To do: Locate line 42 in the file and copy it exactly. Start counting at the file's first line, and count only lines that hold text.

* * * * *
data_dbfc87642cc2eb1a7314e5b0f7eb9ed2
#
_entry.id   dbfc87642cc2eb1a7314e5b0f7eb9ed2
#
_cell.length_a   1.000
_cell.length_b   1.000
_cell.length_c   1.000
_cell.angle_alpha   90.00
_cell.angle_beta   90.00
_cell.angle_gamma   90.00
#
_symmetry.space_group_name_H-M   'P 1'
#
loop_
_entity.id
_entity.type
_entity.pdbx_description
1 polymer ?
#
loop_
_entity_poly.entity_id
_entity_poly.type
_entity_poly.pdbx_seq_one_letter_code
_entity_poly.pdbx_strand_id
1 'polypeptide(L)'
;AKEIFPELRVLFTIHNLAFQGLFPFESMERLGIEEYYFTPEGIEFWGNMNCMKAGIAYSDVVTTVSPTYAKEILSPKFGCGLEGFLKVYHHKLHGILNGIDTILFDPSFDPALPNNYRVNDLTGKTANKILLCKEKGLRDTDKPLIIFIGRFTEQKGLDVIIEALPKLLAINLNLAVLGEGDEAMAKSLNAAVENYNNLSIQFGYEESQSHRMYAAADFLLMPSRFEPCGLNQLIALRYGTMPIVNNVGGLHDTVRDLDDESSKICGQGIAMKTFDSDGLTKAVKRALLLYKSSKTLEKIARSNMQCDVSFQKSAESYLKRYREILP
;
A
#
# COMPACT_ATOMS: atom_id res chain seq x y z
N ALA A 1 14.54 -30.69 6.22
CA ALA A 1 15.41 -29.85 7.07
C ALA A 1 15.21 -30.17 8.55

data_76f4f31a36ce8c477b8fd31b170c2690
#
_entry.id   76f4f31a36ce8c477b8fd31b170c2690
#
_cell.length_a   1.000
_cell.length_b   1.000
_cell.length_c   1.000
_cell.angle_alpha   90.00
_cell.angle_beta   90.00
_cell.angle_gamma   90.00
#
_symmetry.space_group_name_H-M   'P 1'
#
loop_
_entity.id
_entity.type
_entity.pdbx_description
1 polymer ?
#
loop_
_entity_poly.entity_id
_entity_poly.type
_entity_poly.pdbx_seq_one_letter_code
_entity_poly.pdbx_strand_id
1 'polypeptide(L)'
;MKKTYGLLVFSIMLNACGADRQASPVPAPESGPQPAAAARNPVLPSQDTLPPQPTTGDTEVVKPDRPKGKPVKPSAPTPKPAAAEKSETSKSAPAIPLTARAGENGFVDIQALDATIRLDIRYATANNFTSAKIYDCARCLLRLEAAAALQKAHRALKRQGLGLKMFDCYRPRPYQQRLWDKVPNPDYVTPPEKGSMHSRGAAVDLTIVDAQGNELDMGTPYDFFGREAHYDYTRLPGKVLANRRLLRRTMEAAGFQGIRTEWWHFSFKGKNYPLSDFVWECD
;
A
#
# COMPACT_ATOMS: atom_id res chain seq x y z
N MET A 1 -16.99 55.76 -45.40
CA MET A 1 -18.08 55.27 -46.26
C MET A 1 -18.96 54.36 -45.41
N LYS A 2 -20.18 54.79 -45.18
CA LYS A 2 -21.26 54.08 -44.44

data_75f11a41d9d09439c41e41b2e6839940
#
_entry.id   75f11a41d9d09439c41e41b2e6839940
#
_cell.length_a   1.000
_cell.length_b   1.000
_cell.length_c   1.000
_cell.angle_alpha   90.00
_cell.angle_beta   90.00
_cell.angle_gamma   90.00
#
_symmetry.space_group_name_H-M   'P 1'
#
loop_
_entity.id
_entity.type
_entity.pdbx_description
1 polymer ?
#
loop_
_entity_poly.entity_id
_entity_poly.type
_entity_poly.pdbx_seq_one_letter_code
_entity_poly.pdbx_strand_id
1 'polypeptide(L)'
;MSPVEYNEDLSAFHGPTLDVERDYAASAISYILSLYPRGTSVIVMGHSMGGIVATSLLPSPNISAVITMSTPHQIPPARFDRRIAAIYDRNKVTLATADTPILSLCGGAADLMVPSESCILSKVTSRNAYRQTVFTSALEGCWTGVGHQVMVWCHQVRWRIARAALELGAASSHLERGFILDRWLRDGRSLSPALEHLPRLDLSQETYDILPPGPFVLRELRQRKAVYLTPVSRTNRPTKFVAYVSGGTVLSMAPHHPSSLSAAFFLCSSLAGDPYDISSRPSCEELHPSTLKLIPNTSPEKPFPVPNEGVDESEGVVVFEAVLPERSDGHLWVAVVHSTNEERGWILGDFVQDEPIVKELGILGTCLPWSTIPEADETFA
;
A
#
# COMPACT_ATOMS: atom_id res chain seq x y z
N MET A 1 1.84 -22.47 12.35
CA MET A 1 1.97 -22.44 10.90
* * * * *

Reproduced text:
_cell.angle_beta   90.00